Some modelers have dozens of kits on the bench at any given time, all in various stages of completion.
I’m not the sort who could ever really work like that, but due to some delays with the Wildcats, I did find myself in a position recently where I had four different kits up and running at the same time. Now that the ‘cats are done and I’m down to two, it’s time to give them their proper introductions.
Everyone seems to have their own preferences when it comes to models. A lot of people seem to go in pretty hard for German stuff. In a way I guess it makes sense. Say what you will about their beliefs, the Nazis built some of the best-engineered and most distinctive hardware of World War II, and then went and covered it with elaborate, highly-technical camoflage. Their stuff was the Porsches and BMWs of WWII machinery. Literally.
Personally, I’ve built mostly American, with the odd British or German kit thrown in for flavor. But outside of a single MiG-29, I’ve never built a single Soviet anything. Or a Japanese anything, for that matter. So when someone kicked off an Ostfront (German for “East Front”) group build on one of the modeling forums I frequent, I decided it was time to tackle a few Soviet subjects for once. In total, I’ve got a whopping seven kits committed for this group build, but for now I’m just tackling two of the USSR’s most iconic fighters.
First up is the Lavochkin La-5. Like most Soviet aircraft, the La-5 was designed under the duress of war at a time when materials such as aircraft alloys were extremely scarce, so most of the plane was actually built out of wood and covered in a plywood laminate skin. The La-5 was very much a kludge job, basically a Lagg-3 fighter with a powerful radial engine grafted to the front. But it worked, and worked well. The La-5 made an immediate impact when it appeared in the skies over Stalingrad in 1942, and became the mount of many Soviet aces.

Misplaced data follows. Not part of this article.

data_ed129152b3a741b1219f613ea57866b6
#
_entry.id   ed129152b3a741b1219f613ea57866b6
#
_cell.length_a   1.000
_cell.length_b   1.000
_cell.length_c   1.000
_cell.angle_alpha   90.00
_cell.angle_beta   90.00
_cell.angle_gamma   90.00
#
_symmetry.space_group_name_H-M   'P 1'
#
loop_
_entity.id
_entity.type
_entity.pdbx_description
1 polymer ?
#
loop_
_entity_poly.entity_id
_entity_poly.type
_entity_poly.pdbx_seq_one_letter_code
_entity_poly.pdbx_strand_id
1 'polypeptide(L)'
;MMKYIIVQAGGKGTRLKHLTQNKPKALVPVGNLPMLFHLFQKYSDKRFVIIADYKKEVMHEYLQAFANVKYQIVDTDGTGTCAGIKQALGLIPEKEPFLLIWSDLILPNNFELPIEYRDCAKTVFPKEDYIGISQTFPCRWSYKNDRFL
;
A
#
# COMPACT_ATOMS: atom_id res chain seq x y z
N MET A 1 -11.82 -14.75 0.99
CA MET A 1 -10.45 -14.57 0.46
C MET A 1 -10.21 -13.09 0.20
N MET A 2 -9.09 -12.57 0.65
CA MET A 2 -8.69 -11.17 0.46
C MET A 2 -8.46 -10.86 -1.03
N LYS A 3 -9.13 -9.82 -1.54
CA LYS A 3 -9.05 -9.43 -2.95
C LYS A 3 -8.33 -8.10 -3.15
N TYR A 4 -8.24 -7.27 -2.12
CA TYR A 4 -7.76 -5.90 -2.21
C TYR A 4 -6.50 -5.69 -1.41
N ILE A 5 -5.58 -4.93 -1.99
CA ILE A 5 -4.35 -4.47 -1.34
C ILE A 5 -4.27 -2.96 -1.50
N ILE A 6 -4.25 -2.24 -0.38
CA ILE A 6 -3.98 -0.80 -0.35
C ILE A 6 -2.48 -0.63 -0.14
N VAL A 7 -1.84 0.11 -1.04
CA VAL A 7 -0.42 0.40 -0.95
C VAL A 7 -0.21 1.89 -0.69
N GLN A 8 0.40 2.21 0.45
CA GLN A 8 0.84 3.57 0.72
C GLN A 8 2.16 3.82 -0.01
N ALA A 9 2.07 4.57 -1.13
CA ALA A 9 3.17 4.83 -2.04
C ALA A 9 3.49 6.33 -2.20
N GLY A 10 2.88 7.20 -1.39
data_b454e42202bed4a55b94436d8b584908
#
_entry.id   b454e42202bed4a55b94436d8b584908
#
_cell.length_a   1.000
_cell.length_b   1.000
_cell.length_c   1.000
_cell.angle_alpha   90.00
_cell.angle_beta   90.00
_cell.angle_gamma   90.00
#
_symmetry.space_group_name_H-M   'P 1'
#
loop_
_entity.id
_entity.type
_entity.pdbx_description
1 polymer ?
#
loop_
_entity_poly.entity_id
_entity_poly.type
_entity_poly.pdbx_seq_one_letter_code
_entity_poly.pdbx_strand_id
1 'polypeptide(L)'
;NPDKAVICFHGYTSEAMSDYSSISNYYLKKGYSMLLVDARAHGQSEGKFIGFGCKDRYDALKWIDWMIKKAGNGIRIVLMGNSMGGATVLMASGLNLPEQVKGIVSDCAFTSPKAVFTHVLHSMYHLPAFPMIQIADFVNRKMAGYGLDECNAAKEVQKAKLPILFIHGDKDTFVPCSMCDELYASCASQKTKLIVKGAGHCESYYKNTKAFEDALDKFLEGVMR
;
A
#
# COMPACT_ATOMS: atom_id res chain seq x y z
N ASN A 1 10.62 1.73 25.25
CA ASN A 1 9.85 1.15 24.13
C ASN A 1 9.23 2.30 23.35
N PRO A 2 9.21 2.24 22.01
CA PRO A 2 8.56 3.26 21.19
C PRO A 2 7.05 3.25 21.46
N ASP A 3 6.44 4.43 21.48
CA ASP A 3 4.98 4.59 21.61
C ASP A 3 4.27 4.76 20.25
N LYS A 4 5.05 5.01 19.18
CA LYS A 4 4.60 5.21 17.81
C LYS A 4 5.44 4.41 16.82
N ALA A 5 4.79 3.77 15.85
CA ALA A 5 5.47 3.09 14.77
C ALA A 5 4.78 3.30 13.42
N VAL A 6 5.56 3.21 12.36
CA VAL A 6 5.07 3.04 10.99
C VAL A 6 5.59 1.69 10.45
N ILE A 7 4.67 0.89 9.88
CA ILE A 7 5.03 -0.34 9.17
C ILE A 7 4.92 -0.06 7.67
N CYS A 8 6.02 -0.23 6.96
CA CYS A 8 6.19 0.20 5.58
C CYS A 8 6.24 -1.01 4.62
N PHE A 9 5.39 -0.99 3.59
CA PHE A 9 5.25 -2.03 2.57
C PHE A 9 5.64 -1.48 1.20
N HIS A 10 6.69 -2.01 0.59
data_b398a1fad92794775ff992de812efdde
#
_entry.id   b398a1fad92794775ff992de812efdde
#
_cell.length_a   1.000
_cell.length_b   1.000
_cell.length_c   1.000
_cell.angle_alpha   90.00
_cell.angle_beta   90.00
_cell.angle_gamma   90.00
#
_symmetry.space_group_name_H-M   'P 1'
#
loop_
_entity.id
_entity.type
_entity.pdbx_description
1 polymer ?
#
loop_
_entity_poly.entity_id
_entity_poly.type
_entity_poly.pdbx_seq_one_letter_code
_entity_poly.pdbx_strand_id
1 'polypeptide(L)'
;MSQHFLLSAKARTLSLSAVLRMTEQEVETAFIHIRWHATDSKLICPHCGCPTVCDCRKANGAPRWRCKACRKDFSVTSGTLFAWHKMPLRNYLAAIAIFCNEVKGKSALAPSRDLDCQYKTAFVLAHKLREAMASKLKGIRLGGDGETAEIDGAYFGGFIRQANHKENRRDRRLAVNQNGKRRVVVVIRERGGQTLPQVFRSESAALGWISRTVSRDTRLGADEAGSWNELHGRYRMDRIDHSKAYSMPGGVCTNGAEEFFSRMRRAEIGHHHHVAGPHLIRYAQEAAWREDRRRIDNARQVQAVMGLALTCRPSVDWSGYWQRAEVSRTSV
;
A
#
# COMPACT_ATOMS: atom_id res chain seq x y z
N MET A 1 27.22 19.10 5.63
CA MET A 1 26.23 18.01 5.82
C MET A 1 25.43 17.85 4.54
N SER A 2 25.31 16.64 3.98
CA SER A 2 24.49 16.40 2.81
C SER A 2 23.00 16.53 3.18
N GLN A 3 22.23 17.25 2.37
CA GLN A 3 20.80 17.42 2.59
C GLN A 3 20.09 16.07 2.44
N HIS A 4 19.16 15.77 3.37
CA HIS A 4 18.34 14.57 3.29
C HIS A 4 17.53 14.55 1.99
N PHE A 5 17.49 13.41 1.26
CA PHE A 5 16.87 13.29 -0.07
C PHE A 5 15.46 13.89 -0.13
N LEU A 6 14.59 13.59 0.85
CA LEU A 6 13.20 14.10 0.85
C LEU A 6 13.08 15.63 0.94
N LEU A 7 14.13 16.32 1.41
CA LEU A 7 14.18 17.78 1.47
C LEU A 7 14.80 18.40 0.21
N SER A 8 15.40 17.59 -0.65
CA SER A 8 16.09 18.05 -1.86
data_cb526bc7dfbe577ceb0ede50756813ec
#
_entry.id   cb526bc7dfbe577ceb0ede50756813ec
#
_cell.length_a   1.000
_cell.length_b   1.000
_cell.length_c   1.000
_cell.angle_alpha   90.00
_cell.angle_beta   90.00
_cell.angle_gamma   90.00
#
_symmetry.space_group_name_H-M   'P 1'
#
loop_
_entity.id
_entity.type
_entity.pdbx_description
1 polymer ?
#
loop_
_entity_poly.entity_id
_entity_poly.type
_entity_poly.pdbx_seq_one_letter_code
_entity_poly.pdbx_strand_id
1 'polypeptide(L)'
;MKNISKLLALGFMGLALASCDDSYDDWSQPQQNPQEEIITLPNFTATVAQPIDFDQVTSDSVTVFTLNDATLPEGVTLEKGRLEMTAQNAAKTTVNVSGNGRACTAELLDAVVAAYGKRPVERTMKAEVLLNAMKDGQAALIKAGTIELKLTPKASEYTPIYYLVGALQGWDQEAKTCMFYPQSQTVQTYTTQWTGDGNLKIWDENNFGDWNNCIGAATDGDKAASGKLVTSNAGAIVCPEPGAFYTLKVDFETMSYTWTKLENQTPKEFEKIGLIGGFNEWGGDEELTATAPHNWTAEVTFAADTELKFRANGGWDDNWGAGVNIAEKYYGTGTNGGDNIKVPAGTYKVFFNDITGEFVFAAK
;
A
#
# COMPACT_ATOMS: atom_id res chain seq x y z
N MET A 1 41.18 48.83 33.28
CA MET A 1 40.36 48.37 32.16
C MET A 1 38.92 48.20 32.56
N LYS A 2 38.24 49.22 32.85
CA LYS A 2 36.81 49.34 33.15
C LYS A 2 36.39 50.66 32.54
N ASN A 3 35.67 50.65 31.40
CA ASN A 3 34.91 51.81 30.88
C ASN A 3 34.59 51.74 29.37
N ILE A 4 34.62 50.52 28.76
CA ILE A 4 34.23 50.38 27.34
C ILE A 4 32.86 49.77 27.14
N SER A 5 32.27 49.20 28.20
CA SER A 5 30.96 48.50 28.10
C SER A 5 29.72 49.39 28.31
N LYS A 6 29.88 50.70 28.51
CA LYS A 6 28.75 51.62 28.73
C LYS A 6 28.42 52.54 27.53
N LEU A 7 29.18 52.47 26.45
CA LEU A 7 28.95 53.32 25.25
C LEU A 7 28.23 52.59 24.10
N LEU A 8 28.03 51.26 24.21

The La-5 I’m building is the product of up-and-coming Russian kitmaker Zvezda. They’ve been around for years as something of an also-ran, but they’ve recently stepped up their game, first with the La-5FN and La-5, and most recently with a ridiculously over-engineered Messerschmitt Bf-109F-2 that’s quickly gaining a fearsome reputation.
The Zvezda La-5 is no slouch when it comes to engineering complexity. The kit basically requires that you build a good portion of the aircraft’s internal structure, and as such has an assembly sequence unlike anything I’ve encountered. It’s the kind of kit that really forces you to pay attention, but rewards that attention with great fits all around.
The Yak-3 is another of the Soviets’ wooden wonders, developed off the earlier Yak-1, Yak-7, and Yak-9. This little fighter proved so fearsome when it was introduced that Luftwaffe leadership basically sent around memos saying “stay the hell away from the Yak-3”.
Eduard’s Yak-3 is a re-issue of molds dating back to their own also-ran days. It certainly doesn’t measure up to the newer Eduard kits such as the F6F Hellcat and Fw-190, but it’s surprisingly competent and builds up quickly.
At the time of this writing, principal construction on both planes is complete, with the La-5 awaiting sanding and filling, and the Yak-3 ready for primer.
What’s on deck after these are done? Here’s a little teaser.